A Glimpse at the Future

Last month one of the three remaining Shakers died. In this era of religion unawareness, not many Americans, I expect, could identify this dying religion. The Shakers aren’t the Quakers—we like to give religions we don’t understand pejorative monikers—they are a group that grew out of the Friends but that had important differences. Shakers believe, especially, in celibacy. It had to grow through conversion since Shakers could not reproduce biologically. At their height there were about 6000 of them—the number of Twitter followers of a fairly successful humanities professor, I suspect. They were hard-working and their brand of furniture endures beyond the life of the sect. The official count of Shakers worldwide now stands at two.

This little bit of news saddened me. Not that I’ve ever been tempted to join the Shakers—it would be a bit of a stretch for a family man—but I’ve always admired countercultural groups. Like many religious sects of the late eighteenth century, the Shakers were millenarians. That is, they believed in the imminent second coming of Christ. Given this belief, biological reproduction wasn’t really necessary. In fact, it was counter-productive. Like so many of the slumberers of the Great Awakening, the Shakers eventually settled in upstate New York. Since their lifestyle was different, they had to form their own communities. The last community is in Maine. When the last two Shakers go to their reward, barring a miracle, the denomination will be extinct.

life_of_the_diligent_shaker

The Shakers were distinctive for yet another reason as well. They were open to, and often defined by, female leadership. This might be expected in a world where men have difficulty controlling themselves in mixed company. Catholic monasteries locked men in without women. To agree to live in a mixed gendered community but without mixed gendered relations took a dose of will power that borders on the saintly. The Shakers won’t be the only religion to have gone extinct, when that happens. Religions, like organisms, grow, thrive, and die. This little group had a disproportionate impact on society. Those who watched Michael Flatley throwing his body across the stage to the haunting joyfulness of the Shaker Hymn “Simple Gifts” likely had no idea that the world owed one of its most beautiful melodies to a group of people living celibate lives in the woods of Maine. The Shakers’ unique contributions to the weird and wonderful world of religion will be missed by at least one.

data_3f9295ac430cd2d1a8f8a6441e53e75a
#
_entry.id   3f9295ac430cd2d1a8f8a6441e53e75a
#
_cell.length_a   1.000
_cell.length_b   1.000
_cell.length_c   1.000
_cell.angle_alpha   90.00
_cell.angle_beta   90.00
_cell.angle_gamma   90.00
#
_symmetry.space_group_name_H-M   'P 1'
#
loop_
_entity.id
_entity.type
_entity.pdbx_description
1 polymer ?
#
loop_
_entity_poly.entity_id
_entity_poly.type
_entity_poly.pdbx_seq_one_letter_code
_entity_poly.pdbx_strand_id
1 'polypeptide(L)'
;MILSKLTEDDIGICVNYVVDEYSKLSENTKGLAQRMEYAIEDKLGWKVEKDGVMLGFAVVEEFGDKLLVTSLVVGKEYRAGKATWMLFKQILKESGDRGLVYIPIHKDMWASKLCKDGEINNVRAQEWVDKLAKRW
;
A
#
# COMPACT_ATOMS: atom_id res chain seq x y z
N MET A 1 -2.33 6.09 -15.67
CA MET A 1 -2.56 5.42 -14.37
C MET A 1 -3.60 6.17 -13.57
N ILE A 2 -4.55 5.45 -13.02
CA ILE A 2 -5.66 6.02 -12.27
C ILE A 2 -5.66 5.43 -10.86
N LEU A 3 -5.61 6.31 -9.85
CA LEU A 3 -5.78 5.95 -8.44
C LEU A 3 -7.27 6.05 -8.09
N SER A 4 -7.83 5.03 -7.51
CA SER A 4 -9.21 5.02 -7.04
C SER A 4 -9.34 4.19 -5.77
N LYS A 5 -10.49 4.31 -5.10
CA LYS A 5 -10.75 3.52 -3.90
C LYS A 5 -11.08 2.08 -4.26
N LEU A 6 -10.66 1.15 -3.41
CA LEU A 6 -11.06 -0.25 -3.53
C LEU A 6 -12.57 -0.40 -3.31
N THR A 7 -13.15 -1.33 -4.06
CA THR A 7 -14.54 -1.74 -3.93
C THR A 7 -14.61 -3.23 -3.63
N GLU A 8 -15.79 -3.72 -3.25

Don’t Know Much

Pennsylvania does not come immediately to mind when “big states” are mentioned. When you have to drive the breadth of the state, however, you start to get a sense of the beast. Despite its abundant natural beauty, Interstate 80 manages to keep it to a minimum, so driving home yesterday we listened to the first disc of Kenneth C. Davis’s A Nation Rising in audio-book format. Mostly known for his Don’t Know Much About — books, Davis is a popular historian with a sense of what makes the past interesting. I can’t speak for the entire book yet, but the unabridged reading of A Nation Rising certainly was an educational experience for the first hour or so I’ve heard. The book focuses on the initial fifty years of the nineteenth century (1801-1850) in the United States. Of particular interest to me is the religious angle. In the introduction Davis states that it will become clear how the concept of America as a Christian nation is a myth. Other than my usual objection to “myth” being equated with falsity, this premise does look very interesting.